Abandoned bicycle near the bridge.

Abandoned bicycle near the bridge.

Views of the river.

Views of the river.

Views of the river.

Views of the river.

Views of the river.

Views of the river.

On the other side of the river is the Chou Wong Yi Kung Study Hall, which was built in 1685 by the Tang Clan, in honour of Chou Yu-te and Wang Lai-jen who were two imperial officials who petitioned the Emperor to end coastal evacuation, and let the inhabitants of coastal areas return to their homes in 1669.

Coastal evacuation, also known as the Great Clearance, began in 1661 when the Kangxi Emperor of the Quing Dynasty forced all villagers on the southern coast of China to abandon their villages and move 25 kilometres inland. This was to try and defeat Koxinga, a Ming loyalist who had seized Taiwan from the Dutch and was using it as a base for rebellion.

Chou Wong Yi Kung Study Hall.

Chou Wong Yi Kung Study Hall.

Chou Wong Yi Kung Study Hall.

Chou Wong Yi Kung Study Hall.

Tree near Chou Wong Yi Kung Study Hall.

Tree near Chou Wong Yi Kung Study Hall.

Unfortunately I never did find the Kam Tin Treehouse or the Yi Tai Study Hall which were the signs I had been following, because by this stage I was beginning to feel sunstruck and had to make my way back to the MTR to get out of the sun. Maybe I'll return in winter. The Kam Tin Treehouse is an old house that has become completely enclosed in the roots of a huge banyan tree. One theory about the house is that its owner left during the Great Clearance and never returned.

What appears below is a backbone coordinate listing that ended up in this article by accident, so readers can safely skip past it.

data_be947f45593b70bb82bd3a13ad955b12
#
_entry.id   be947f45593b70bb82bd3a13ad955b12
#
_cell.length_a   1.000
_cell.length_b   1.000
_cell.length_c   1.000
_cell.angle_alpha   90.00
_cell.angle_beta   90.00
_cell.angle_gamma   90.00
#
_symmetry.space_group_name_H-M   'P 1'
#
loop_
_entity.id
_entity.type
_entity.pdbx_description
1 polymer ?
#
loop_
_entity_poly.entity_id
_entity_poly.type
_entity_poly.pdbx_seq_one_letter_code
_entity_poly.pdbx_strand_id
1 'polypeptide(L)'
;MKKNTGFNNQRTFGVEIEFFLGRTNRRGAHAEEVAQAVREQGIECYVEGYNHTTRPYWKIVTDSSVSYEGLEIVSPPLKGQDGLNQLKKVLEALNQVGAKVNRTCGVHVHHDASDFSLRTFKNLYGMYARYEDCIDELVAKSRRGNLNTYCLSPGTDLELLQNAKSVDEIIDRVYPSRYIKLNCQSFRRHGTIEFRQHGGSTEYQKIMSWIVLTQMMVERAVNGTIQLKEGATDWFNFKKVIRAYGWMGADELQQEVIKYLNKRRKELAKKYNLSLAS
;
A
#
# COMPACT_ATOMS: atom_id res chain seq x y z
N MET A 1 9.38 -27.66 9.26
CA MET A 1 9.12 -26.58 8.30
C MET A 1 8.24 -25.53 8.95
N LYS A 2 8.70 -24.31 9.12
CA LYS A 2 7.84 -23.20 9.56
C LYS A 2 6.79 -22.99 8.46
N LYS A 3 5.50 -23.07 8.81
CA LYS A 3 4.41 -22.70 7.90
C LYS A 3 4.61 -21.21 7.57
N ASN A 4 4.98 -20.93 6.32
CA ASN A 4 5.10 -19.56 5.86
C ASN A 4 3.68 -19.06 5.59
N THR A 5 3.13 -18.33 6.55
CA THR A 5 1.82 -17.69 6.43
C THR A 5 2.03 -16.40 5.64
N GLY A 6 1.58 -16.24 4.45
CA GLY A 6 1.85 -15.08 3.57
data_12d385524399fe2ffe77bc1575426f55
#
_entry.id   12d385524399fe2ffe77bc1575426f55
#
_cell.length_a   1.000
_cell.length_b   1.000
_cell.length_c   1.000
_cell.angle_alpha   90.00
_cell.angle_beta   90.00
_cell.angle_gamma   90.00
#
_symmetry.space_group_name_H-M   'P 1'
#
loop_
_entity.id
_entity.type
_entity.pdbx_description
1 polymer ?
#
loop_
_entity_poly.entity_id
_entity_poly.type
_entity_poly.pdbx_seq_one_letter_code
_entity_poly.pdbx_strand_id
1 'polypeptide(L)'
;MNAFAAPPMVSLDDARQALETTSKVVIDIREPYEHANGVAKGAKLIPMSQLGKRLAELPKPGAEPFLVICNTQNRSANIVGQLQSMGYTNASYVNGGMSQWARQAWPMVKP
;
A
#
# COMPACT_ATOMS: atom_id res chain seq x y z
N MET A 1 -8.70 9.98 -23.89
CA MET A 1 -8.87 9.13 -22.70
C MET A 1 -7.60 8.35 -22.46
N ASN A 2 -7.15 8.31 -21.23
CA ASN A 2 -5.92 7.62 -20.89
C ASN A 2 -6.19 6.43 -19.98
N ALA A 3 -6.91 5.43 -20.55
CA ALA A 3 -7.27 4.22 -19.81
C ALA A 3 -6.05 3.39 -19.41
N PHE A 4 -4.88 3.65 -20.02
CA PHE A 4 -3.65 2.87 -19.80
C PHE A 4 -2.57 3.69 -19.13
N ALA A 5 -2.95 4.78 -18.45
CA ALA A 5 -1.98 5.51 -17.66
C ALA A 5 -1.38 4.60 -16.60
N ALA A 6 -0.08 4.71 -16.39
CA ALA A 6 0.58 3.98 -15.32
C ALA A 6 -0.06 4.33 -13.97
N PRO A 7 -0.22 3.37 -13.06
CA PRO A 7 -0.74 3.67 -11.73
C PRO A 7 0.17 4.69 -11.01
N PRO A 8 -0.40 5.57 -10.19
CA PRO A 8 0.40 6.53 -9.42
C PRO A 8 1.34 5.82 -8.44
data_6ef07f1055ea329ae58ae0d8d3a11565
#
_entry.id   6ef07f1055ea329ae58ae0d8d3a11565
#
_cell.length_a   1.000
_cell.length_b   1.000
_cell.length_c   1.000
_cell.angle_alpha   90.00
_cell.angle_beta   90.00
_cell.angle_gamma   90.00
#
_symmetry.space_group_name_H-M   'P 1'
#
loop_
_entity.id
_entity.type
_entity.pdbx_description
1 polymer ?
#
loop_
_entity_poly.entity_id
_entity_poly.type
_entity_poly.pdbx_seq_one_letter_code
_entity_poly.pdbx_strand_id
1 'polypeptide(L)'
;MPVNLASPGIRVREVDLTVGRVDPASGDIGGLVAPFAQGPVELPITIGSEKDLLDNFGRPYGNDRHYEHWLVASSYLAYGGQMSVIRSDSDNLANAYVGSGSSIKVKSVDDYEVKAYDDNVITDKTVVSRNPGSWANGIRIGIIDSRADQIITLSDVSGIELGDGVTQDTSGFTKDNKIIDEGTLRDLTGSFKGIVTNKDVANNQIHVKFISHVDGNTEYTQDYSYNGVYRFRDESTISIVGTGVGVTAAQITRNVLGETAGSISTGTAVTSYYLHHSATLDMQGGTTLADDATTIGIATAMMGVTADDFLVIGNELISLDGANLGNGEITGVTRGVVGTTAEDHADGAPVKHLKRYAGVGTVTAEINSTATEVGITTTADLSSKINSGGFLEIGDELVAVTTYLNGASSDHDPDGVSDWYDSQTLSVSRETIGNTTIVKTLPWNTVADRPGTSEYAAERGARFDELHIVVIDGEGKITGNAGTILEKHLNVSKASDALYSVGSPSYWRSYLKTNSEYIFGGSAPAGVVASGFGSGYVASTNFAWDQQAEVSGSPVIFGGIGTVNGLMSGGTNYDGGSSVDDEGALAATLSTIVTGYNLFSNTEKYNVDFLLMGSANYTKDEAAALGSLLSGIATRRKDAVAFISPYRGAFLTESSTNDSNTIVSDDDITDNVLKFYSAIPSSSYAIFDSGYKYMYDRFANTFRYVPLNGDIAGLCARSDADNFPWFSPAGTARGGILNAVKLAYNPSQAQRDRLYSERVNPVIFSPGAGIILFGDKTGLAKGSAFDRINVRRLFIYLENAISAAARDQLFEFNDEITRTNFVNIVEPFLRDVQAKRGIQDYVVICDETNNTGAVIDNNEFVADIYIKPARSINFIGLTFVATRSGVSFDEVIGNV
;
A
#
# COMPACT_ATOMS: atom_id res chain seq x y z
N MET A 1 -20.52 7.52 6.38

Posted by irenevt 06:15 Archived in Hong Kong

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Comments

Those advertisements are for sure nicer to look at than the ones we have here! :)

by hennaonthetrek

They made me laugh. They are so elaborate I thought they were something religious,so I asked a Chinese friend what they were. He grew up in the UK, so though he can speak Chinese, he can only read a few characters. He recognised fish and car, but like me he thought they must be religious, so he asked his wife. She said ones for a fish shop, the other is car repairs. Neither of us believed her, so I sent the photos to a Mandarin teacher at work. She said ones buying equipment for your aquarium and the other is getting your car repaired. So over the top fancy.

by irenevt

I liked the murals. Great blog again. Thanks

by alectrevor

Hi Alec, the murals certainly brightened the place up. Actually I really liked Kam Tin except the heat was terrible,even worse than where I live and that's currently unbearable.

All the best, Irene

by irenevt